Hannah’s Gift

Hannah was so desperate to have a child that she made a vow to the Lord,

“O LORD of hosts, if You will indeed look on the affliction of Your maidservant and remember me, and not forget Your maidservant, but will give Your maidservant a son, then I will give him to the LORD all the days of his life, and a razor shall never come on his head” (1 Samuel 1:11).

There is an interesting thing happening here and it makes us uncomfortable in our modern self-oriented world. We want God to work for us. But in this case it’s very clear Hannah would be working for God.

She is offering to give back whatever son God might give to her!!!!

Moms, let that one sink in. Dads, feel the desperation. “If you give me a son then I will give that son back to you.” And she’s not speaking figuratively. She’s speaking literally. I will give my son to God. I will take him to the tabernacle and leave him with the Priest to raise him. I will do that if God will allow me to have a son.

I’m reading these words asking myself if I could do that? Could I give my son to God? Could I lay a young child at the feet of a fat old priest and then turn and walk away? Would I be able to visit him once a year to see how he’s doing? Would I be able to allow someone else to invest in his training and teach him to skip rope or throw a ball or draw a picture? Could I let someone else care for him and hold him when he hurts and laugh with him when he’s happy?

Could I give my son to God and by doing that miss my son’s entire life!!

All of a sudden the weight of what it means to worship God is felt in a very different way. We come before him with gifts but do we really know what it is to sacrifice? Do we? I mean really.

Dietrich Bonheoffer said, “When Christ calls a man he bids him come and die.”

Bonheoffer was one of those rare lights that shone brightly and yet briefly in the church. He and his twin sister were the sixth and seventh of the eight Bonheoffer children. His father was a brilliant agnostic psychiatrist. His mother was a devoted believer, the daughter of one of Germany’s great theologians.

Genius ran in the family. Bonheoffer’s brother helped discover spin isomers in hydrogen.

Dietrich’s father was disappointed when he went into theology, but keeping up the family tradition young Dietrich overachieved and had two doctor’s degrees by the time he was 24.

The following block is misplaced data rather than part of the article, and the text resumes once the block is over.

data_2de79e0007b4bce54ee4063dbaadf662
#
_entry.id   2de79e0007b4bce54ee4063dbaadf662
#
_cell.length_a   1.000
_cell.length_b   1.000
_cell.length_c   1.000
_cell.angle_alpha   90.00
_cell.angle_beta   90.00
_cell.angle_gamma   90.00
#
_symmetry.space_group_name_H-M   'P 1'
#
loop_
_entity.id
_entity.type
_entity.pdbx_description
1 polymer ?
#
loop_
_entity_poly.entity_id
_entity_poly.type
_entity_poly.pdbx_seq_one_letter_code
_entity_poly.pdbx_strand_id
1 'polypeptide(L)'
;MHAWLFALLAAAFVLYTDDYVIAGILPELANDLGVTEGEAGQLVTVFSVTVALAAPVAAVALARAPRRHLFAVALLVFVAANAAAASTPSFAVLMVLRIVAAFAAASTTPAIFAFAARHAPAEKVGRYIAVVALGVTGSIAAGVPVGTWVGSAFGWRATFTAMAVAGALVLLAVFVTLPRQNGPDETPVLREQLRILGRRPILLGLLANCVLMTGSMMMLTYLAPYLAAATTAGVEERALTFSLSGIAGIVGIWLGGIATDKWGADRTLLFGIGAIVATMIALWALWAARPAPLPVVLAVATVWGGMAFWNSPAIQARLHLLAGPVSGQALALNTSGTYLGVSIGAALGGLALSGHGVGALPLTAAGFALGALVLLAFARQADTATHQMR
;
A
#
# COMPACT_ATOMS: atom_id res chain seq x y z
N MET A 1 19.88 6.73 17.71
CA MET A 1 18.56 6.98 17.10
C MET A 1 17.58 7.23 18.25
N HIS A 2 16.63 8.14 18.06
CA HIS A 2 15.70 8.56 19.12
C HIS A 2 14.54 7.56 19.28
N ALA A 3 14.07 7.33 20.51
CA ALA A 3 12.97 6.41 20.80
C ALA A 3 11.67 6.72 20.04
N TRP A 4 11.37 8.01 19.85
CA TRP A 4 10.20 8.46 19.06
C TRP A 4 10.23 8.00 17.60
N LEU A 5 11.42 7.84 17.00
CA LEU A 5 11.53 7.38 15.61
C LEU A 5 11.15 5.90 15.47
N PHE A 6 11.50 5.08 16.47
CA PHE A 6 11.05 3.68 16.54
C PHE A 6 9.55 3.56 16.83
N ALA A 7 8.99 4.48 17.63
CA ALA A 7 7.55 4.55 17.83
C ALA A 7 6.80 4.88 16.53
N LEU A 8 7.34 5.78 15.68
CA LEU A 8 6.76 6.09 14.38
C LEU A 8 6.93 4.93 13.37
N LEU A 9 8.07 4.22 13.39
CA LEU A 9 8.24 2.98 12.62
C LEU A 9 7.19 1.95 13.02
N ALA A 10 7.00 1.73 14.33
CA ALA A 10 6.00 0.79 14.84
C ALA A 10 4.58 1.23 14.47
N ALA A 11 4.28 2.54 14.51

In 1930 Bonheoffer was in America teaching at Union Seminary. While there he had two life changing experiences. First, he became close friends with Reinhold Niebuhr. And second, Dietrich fell in love with a small African American church.

I smile every time I think of that great theologian worshipping in a raucous meeting with the Black choir swaying and singing those beautiful old spirituals.

That little church changed Bonheoffer. Somewhere along the way his faith migrated from his mind to his heart. Dietrich Bonheoffer’s theology turned into biology. He no longer saw theology as something you thought about or talked about. Theology was something you lived out.

Bonheoffer returned to Germany and along with Karl Barth began to work against the Nazis. By 1938 Himmler had him been banned from Berlin. By 1939 the Nazi goons were gunning for him. Friends helped get Dietrich out of the country and back to the United States.

Bonheoffer regretted running. He wrote to Niebuhr,

“I have come to the conclusion that I made a mistake in coming to America. I must live through this difficult period in our national history with the people of Germany. I will have no right to participate in the reconstruction of Christian life in Germany after the war if I do not share the trials of this time with my people… Christians in Germany will have to face the terrible alternative of either willing the defeat of their nation in order that Christian civilization may survive or willing the victory of their nation and thereby destroying civilization. I know which of these alternatives I must choose but I cannot make that choice from security.”

Dietrich returned to Germany and joined the underground movement to rid the world of Adolf Hitler. He was arrested and imprisoned.

In 1945, just two weeks before the Allies invaded Berlin, and three weeks before Hitler’s suicide, Dietrich Bonheoffer was executed. Sacrificed is a better word for it. His death did more for the cause of Christ than most people’s lives ever will.

Hannah had her baby boy and after he was weaned she kept her promise to God. That sweet little momma took her precious little baby and laid him at the feet of that fat old priest.

The boy Samuel grew to become the leader of the Jewish nation, and then one day when the time was right, he passed his mantel of anointing to a pencil necked red-headed kid named David. You might remember David. It was through David that the lineage of the Messiah is traced. Jesus was called, “Son of David.”

Without Samuel there might have been no David. Without Hannah’s sacrifice there would have been no Samuel.

Romans 12:1 Therefore I urge you, brethren, by the mercies of God, to present your bodies a living and holy sacrifice, acceptable to God, which is your spiritual service of worship.

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